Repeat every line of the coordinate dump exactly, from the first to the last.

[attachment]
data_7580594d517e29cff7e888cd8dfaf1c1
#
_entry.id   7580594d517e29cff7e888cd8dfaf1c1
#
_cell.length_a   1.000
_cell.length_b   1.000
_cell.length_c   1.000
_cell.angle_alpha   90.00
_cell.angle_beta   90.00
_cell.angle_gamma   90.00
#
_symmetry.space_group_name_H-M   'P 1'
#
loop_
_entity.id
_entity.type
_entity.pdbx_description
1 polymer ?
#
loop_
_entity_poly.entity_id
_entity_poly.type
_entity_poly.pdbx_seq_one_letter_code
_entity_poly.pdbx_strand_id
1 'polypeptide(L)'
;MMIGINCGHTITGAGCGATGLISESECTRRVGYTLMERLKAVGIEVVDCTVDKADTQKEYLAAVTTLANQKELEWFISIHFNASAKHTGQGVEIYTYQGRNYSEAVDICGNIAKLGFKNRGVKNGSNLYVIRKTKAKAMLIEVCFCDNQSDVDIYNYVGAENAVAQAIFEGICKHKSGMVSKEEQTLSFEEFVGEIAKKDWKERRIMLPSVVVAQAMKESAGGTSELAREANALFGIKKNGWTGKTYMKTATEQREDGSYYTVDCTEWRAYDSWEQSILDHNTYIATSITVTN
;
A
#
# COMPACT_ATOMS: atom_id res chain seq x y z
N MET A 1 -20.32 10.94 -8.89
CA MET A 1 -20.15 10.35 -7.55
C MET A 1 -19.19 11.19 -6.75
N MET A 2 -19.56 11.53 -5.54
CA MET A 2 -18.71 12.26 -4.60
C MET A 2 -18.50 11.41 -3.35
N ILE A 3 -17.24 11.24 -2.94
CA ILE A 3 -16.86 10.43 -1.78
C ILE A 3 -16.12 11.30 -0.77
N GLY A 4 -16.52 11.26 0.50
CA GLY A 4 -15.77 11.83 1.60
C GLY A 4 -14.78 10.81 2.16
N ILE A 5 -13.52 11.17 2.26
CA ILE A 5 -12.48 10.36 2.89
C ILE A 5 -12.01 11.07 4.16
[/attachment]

data_7580594d517e29cff7e888cd8dfaf1c1
#
_entry.id   7580594d517e29cff7e888cd8dfaf1c1
#
_cell.length_a   1.000
_cell.length_b   1.000
_cell.length_c   1.000
_cell.angle_alpha   90.00
_cell.angle_beta   90.00
_cell.angle_gamma   90.00
#
_symmetry.space_group_name_H-M   'P 1'
#
loop_
_entity.id
_entity.type
_entity.pdbx_description
1 polymer ?
#
loop_
_entity_poly.entity_id
_entity_poly.type
_entity_poly.pdbx_seq_one_letter_code
_entity_poly.pdbx_strand_id
1 'polypeptide(L)'
;MMIGINCGHTITGAGCGATGLISESECTRRVGYTLMERLKAVGIEVVDCTVDKADTQKEYLAAVTTLANQKELEWFISIHFNASAKHTGQGVEIYTYQGRNYSEAVDICGNIAKLGFKNRGVKNGSNLYVIRKTKAKAMLIEVCFCDNQSDVDIYNYVGAENAVAQAIFEGICKHKSGMVSKEEQTLSFEEFVGEIAKKDWKERRIMLPSVVVAQAMKESAGGTSELAREANALFGIKKNGWTGKTYMKTATEQREDGSYYTVDCTEWRAYDSWEQSILDHNTYIATSITVTN
;
A
#
# COMPACT_ATOMS: atom_id res chain seq x y z
N MET A 1 -20.32 10.94 -8.89
CA MET A 1 -20.15 10.35 -7.55
C MET A 1 -19.19 11.19 -6.75
N MET A 2 -19.56 11.53 -5.54
CA MET A 2 -18.71 12.26 -4.60
C MET A 2 -18.50 11.41 -3.35
N ILE A 3 -17.24 11.24 -2.94
CA ILE A 3 -16.86 10.43 -1.78
C ILE A 3 -16.12 11.30 -0.77
N GLY A 4 -16.52 11.26 0.50
CA GLY A 4 -15.77 11.83 1.60
C GLY A 4 -14.78 10.81 2.16
N ILE A 5 -13.52 11.17 2.26
CA ILE A 5 -12.48 10.36 2.89
C ILE A 5 -12.01 11.07 4.16